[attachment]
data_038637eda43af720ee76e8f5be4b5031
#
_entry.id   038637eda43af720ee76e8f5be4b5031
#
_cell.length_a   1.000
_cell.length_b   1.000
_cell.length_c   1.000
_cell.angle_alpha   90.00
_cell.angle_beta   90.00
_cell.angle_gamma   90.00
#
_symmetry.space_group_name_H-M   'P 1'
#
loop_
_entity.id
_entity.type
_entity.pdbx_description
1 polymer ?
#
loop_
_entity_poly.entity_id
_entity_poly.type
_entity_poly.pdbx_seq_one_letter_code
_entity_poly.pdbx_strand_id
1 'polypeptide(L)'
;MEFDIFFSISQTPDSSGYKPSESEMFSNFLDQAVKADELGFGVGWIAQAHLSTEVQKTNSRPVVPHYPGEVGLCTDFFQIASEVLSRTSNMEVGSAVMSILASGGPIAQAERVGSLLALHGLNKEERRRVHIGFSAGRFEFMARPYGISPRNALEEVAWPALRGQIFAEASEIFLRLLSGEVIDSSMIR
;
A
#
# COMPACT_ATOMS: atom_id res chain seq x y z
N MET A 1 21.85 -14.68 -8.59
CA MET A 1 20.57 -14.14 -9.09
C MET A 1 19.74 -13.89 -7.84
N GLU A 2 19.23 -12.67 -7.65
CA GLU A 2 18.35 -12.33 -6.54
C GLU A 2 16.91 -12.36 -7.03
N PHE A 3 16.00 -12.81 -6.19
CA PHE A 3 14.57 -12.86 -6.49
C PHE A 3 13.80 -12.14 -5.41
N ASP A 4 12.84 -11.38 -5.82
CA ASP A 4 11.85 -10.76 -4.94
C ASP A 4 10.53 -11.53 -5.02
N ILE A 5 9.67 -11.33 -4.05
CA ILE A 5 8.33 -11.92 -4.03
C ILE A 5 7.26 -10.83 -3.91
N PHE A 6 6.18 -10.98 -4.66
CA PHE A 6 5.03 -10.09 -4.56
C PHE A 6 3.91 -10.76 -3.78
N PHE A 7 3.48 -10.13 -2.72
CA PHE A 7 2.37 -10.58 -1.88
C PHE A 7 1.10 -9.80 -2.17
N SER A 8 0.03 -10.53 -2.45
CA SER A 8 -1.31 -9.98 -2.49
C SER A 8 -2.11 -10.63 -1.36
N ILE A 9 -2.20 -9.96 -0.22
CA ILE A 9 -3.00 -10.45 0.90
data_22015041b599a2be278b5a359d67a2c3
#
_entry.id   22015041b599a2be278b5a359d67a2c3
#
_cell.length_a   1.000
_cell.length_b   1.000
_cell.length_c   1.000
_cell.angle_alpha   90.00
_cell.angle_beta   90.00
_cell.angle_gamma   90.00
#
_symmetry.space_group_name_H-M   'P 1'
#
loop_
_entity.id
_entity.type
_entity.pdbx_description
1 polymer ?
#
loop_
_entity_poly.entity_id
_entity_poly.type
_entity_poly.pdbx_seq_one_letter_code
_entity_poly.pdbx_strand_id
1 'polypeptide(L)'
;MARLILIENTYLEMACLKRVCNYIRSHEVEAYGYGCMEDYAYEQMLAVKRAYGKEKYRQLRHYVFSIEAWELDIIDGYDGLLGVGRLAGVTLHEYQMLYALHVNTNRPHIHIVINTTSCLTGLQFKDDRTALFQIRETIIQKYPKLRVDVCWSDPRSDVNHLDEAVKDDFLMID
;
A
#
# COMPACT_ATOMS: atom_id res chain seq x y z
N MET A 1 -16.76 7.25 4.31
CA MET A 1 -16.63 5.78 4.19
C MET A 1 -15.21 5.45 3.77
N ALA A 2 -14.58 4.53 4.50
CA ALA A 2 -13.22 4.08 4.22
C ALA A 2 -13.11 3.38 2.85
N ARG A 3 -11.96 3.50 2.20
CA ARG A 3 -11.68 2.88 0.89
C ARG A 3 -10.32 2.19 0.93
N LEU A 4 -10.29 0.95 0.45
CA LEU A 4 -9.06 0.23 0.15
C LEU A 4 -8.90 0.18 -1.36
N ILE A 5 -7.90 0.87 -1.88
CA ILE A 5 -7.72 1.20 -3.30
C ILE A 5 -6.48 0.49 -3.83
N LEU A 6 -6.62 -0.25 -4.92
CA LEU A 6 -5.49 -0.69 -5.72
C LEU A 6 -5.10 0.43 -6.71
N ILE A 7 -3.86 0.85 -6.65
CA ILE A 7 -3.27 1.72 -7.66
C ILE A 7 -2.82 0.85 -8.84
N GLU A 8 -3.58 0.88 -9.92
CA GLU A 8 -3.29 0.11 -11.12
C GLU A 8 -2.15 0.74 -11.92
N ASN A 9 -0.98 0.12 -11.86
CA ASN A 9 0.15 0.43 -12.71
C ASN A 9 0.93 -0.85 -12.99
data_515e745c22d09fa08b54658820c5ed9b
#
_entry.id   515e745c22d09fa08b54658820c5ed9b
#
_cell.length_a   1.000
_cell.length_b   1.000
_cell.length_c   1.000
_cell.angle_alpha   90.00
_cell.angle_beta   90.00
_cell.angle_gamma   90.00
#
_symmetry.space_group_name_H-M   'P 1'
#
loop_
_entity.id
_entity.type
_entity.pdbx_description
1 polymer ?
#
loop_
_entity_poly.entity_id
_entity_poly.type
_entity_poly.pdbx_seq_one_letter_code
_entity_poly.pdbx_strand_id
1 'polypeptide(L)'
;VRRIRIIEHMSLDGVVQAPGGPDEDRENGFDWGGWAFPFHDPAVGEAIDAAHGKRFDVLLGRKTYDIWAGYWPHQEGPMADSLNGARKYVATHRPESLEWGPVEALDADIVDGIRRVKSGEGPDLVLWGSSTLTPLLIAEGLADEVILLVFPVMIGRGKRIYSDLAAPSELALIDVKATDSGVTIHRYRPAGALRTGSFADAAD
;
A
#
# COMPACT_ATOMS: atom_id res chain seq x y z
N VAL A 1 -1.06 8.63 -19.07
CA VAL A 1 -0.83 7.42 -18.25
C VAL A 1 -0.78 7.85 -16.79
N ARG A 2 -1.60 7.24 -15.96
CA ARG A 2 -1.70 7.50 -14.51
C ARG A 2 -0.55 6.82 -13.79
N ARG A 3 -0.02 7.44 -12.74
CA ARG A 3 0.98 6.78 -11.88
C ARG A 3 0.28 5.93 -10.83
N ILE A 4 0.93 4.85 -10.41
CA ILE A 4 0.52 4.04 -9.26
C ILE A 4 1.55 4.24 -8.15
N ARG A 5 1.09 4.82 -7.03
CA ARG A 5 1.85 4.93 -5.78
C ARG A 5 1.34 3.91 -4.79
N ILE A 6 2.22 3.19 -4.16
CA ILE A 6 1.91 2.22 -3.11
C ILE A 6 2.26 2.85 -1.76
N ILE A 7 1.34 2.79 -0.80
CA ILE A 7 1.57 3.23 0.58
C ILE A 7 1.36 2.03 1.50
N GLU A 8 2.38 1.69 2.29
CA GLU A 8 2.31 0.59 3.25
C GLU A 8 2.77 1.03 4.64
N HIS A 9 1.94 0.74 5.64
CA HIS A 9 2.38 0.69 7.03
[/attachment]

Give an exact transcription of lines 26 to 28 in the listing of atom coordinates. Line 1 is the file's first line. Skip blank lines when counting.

;MEFDIFFSISQTPDSSGYKPSESEMFSNFLDQAVKADELGFGVGWIAQAHLSTEVQKTNSRPVVPHYPGEVGLCTDFFQIASEVLSRTSNMEVGSAVMSILASGGPIAQAERVGSLLALHGLNKEERRRVHIGFSAGRFEFMARPYGISPRNALEEVAWPALRGQIFAEASEIFLRLLSGEVIDSSMIR
;
A